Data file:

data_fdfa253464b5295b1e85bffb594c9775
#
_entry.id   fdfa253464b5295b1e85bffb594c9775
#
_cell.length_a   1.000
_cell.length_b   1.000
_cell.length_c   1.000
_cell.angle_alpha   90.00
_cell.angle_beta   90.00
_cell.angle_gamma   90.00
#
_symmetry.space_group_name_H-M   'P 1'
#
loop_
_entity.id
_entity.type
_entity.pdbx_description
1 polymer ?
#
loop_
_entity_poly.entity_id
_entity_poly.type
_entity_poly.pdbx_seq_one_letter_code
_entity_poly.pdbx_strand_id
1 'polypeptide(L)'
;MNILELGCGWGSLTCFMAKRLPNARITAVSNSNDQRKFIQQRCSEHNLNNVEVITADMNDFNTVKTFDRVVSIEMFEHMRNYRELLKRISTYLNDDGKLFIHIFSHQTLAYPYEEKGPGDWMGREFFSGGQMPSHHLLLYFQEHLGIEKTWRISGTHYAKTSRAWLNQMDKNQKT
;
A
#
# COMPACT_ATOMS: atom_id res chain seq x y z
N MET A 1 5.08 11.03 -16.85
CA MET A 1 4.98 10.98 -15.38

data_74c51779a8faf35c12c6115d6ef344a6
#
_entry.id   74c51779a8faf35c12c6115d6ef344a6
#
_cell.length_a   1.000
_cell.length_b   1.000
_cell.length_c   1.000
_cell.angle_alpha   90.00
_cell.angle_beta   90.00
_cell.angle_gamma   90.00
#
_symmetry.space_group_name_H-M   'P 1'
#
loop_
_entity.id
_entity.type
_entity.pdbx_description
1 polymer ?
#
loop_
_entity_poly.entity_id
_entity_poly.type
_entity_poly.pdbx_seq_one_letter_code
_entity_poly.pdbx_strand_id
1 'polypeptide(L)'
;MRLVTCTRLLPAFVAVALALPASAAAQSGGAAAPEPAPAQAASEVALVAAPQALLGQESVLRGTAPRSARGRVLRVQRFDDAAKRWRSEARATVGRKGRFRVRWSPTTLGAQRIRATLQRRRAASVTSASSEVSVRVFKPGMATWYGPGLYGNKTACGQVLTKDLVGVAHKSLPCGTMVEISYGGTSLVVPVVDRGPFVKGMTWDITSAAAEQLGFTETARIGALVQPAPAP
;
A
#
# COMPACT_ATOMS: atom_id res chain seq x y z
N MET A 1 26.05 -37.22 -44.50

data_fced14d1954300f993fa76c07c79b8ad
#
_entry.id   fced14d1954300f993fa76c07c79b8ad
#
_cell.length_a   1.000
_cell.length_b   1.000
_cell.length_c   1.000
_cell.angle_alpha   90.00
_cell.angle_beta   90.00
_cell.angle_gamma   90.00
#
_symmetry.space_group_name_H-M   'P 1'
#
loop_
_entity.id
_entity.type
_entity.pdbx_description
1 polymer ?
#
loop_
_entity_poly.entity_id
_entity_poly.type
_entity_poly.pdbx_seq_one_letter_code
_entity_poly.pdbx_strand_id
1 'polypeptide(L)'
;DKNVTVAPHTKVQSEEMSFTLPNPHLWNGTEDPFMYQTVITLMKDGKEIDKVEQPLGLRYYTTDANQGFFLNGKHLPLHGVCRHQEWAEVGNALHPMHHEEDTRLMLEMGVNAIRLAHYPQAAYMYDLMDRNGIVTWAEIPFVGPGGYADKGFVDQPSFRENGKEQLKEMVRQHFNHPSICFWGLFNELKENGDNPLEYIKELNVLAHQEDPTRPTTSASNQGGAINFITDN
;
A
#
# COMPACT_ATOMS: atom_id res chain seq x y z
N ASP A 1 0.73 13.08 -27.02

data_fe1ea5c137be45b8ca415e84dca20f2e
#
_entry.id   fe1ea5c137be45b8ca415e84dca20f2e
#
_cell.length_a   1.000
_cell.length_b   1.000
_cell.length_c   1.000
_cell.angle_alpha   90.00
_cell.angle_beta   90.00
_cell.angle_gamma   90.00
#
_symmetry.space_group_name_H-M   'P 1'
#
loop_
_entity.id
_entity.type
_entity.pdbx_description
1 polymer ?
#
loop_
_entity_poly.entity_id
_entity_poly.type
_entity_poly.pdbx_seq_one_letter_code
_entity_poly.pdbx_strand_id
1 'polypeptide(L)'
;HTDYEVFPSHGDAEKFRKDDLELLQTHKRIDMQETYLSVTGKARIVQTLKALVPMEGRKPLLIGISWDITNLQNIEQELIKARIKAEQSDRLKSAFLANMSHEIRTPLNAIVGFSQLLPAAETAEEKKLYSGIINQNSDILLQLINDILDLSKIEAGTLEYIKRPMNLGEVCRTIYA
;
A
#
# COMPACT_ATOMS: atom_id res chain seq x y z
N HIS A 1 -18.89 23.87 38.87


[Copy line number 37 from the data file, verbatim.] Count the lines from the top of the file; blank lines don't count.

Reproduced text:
_cell.length_a   1.000